Quick. What’s the letter immediately after P in the English alphabet? You’re probably singing the alphabet song to yourself to answer this question. The song is an example of a mnemonic device—an effective tool for helping learners memorize nearly anything. There is something special about this particular device that makes it so unforgettable: music.
Listening to music affects a wide cross section of the brain, including those areas linked to spatial reasoning and navigation. Since these areas are also known to play a role in memory and recall, it’s not a big leap to conclude that music can support or even accelerate the learning process. But how, exactly, does it work? What are some guidelines for including music in your instructional design?
The Power of Music to Influence the MindEducators have understood the power of music since at least the time of ancient Greece. With increased insights coming from the field of neuroscience, there’s been a heightened interest in understanding how music affects our cognitive processes. Over the past two years, almost 100,000 peer-reviewed papers have been published with the keywords “music and learning.” There are many examples of the powerful effects of music on the brain:
- Music helps us learn new languages and mathematics. Many recent studies confirm that students who take formal musical training perform better in math and language subjects. This is no surprise because math and music are processed as languages in the brain.
- Music improves our ability to predict future outcomes. While you’re listening to music, the prefrontal cortex develops expectations about what’s coming next. Your learners are doing the same thing during your classes. Prediction is an essential survival skill that can be improved with practice, which is a great way to improve thinking skills.
- Music enhances working memory. Trained musicians are found to have superior working memory compared to nonmusicians. Note that this effect applies to people who have achieved a level of competency as musicians and will not apply to novices.
- Music coordinates movement and stores muscle memories. When learning a new physical skill or process, musical accompaniment can help make the learning stick, connecting different parts of the song to different steps in the process. At the same time, our actual physical performance of the skill may be enhanced.
- Music makes learning more fun, which makes us want to learn more. Music increases dopamine levels in the brain’s reward center, stimulating a desire to learn more. This reward cycle can increase memory performance for nonmusical information that is associated with the music.
- Music helps you create, organize, and retrieve memories. The hippocampus produces and retrieves memories, regulates emotional responses, and helps us navigate imagined and external space. Music increases the activation of the hippocampus and may lead to the production of new neurons.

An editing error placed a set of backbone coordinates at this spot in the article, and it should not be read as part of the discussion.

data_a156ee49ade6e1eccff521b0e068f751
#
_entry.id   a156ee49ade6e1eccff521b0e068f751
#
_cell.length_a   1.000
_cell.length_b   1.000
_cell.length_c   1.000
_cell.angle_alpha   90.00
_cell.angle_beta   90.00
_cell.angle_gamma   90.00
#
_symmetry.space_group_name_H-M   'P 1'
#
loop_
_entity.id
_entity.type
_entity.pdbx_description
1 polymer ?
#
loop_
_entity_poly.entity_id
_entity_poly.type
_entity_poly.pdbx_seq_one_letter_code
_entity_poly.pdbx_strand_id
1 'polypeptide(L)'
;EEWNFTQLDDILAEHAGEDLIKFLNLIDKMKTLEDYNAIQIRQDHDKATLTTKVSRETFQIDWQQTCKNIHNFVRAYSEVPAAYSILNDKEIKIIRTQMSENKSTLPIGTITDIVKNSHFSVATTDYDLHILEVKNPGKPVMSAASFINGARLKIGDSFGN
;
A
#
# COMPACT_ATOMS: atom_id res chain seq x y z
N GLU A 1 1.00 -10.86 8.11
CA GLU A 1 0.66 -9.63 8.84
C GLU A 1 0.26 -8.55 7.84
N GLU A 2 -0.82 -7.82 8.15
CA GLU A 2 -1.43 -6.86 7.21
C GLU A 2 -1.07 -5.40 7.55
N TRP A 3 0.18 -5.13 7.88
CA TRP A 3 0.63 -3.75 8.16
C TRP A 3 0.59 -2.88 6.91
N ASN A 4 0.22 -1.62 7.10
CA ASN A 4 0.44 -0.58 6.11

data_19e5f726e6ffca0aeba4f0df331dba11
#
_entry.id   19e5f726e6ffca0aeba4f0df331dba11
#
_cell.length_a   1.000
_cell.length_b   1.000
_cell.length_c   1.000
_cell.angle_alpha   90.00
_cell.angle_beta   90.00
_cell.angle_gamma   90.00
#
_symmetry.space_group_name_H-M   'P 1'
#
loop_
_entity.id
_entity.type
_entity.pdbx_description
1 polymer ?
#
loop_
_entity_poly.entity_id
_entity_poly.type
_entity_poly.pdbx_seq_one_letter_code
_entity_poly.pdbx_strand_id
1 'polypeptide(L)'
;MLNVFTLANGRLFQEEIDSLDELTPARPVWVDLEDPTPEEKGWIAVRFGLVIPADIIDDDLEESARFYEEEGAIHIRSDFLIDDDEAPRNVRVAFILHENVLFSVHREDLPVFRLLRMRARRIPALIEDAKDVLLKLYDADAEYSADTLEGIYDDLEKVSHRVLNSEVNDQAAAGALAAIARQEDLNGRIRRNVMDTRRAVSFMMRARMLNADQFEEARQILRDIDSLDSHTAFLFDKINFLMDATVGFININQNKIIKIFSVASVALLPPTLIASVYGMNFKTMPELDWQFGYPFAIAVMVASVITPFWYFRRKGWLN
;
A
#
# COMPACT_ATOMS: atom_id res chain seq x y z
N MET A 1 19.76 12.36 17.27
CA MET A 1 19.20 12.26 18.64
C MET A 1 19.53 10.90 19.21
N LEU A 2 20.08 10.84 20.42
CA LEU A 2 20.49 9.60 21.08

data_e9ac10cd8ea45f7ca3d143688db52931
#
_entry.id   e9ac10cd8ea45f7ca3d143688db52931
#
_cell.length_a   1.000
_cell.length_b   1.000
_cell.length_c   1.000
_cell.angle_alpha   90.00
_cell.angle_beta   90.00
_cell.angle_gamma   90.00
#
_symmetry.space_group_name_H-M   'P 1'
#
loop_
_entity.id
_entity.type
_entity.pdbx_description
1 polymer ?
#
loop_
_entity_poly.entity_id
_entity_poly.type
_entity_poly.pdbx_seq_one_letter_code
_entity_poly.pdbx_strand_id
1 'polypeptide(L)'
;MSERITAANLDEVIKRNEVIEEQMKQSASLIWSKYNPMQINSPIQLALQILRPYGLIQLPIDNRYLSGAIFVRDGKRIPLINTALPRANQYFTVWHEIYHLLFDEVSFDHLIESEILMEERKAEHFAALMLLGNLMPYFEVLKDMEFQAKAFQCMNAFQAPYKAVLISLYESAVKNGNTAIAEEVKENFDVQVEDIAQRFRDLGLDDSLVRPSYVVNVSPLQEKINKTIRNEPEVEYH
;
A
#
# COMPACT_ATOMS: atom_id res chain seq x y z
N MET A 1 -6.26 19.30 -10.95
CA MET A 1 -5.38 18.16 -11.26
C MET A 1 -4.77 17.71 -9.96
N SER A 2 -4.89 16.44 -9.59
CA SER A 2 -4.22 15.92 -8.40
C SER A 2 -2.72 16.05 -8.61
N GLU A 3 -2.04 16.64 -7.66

- Music helps you focus. When people listened to their preferred background music while performing a task that required sustained focus and attention, they performed better than the control group without a musical background.
- Music prevents employee stress and burnout. People working in highly stressful environments are able to manage their stress and avoid burnout better when they work while listening to music.
Which Music Is Best for Learning?While the Mozart effect has often been misinterpreted to mean that listening to Mozart increases IQ, his music has been shown to improve efficiency in certain mathematical tasks when it is played in the background. A recent study expanded this effect to include all background music without vocals. Playing any type of instrumental music in the background while learners are studying appears to improve memory and recall of the information, but music with lyrics may actually inhibit learning. It is likely that forcing the brain to decipher the lyrics may create too much cognitive load. But watch out! If you play music that someone strongly dislikes, you’ll have a negative impact on learning.
Key TakeawaysThe use of instrumental background music can help learners perform better in class and on the job. It can also help them cope with workplace stress and avoid burnout.
Be sure that the music you choose appeals to your learning audience. Avoid lyrics unless you are using a song as a mnemonic device and have written a specific song to support the memory of your content (like in the alphabet song).
For a practical guide to implementing music in your training, access this wonderful member-only guide by Lenn Millbower.